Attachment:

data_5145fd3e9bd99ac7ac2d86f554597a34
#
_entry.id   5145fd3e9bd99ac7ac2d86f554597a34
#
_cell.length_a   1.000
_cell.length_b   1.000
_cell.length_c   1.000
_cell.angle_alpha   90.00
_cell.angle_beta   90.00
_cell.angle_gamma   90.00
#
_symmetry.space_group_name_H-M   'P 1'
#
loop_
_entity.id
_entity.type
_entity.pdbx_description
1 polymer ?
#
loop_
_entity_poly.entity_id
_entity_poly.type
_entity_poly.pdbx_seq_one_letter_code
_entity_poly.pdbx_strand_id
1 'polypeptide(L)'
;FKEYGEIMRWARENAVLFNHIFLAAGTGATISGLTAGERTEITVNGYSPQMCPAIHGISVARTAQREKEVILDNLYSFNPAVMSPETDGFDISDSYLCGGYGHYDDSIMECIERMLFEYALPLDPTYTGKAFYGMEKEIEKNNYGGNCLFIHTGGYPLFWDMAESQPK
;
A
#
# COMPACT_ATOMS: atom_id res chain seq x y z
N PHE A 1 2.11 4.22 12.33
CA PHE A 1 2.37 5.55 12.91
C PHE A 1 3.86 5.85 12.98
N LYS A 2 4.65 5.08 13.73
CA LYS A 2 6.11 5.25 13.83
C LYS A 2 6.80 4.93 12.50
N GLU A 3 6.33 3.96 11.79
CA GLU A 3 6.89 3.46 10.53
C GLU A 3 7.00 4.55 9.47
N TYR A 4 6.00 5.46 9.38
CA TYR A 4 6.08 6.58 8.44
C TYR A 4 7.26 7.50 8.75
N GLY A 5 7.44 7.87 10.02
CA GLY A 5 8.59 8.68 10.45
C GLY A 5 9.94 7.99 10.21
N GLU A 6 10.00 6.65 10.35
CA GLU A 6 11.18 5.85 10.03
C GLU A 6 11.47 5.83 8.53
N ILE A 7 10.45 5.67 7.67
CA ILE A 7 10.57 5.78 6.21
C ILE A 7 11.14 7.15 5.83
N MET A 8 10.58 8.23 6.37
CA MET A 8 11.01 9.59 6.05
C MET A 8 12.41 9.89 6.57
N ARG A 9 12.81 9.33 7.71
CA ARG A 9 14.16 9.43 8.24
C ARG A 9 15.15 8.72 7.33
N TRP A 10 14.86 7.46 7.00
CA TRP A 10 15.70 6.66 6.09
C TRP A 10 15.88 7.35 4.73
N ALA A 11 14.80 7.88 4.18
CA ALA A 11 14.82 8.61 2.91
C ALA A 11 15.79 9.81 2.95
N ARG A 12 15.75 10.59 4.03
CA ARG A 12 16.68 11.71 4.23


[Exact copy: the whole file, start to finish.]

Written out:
data_5145fd3e9bd99ac7ac2d86f554597a34
#
_entry.id   5145fd3e9bd99ac7ac2d86f554597a34
#
_cell.length_a   1.000
_cell.length_b   1.000
_cell.length_c   1.000
_cell.angle_alpha   90.00
_cell.angle_beta   90.00
_cell.angle_gamma   90.00
#
_symmetry.space_group_name_H-M   'P 1'
#
loop_
_entity.id
_entity.type
_entity.pdbx_description
1 polymer ?
#
loop_
_entity_poly.entity_id
_entity_poly.type
_entity_poly.pdbx_seq_one_letter_code
_entity_poly.pdbx_strand_id
1 'polypeptide(L)'
;FKEYGEIMRWARENAVLFNHIFLAAGTGATISGLTAGERTEITVNGYSPQMCPAIHGISVARTAQREKEVILDNLYSFNPAVMSPETDGFDISDSYLCGGYGHYDDSIMECIERMLFEYALPLDPTYTGKAFYGMEKEIEKNNYGGNCLFIHTGGYPLFWDMAESQPK
;
A
#
# COMPACT_ATOMS: atom_id res chain seq x y z
N PHE A 1 2.11 4.22 12.33
CA PHE A 1 2.37 5.55 12.91
C PHE A 1 3.86 5.85 12.98
N LYS A 2 4.65 5.08 13.73
CA LYS A 2 6.11 5.25 13.83
C LYS A 2 6.80 4.93 12.50
N GLU A 3 6.33 3.96 11.79
CA GLU A 3 6.89 3.46 10.53
C GLU A 3 7.00 4.55 9.47
N TYR A 4 6.00 5.46 9.38
CA TYR A 4 6.08 6.58 8.44
C TYR A 4 7.26 7.50 8.75
N GLY A 5 7.44 7.87 10.02
CA GLY A 5 8.59 8.68 10.45
C GLY A 5 9.94 7.99 10.21
N GLU A 6 10.00 6.65 10.35
CA GLU A 6 11.18 5.85 10.03
C GLU A 6 11.47 5.83 8.53
N ILE A 7 10.45 5.67 7.67
CA ILE A 7 10.57 5.78 6.21
C ILE A 7 11.14 7.15 5.83
N MET A 8 10.58 8.23 6.37
CA MET A 8 11.01 9.59 6.05
C MET A 8 12.41 9.89 6.57
N ARG A 9 12.81 9.33 7.71
CA ARG A 9 14.16 9.43 8.24
C ARG A 9 15.15 8.72 7.33
N TRP A 10 14.86 7.46 7.00
CA TRP A 10 15.70 6.66 6.09
C TRP A 10 15.88 7.35 4.73
N ALA A 11 14.80 7.88 4.18
CA ALA A 11 14.82 8.61 2.91
C ALA A 11 15.79 9.81 2.95
N ARG A 12 15.75 10.59 4.03
CA ARG A 12 16.68 11.71 4.23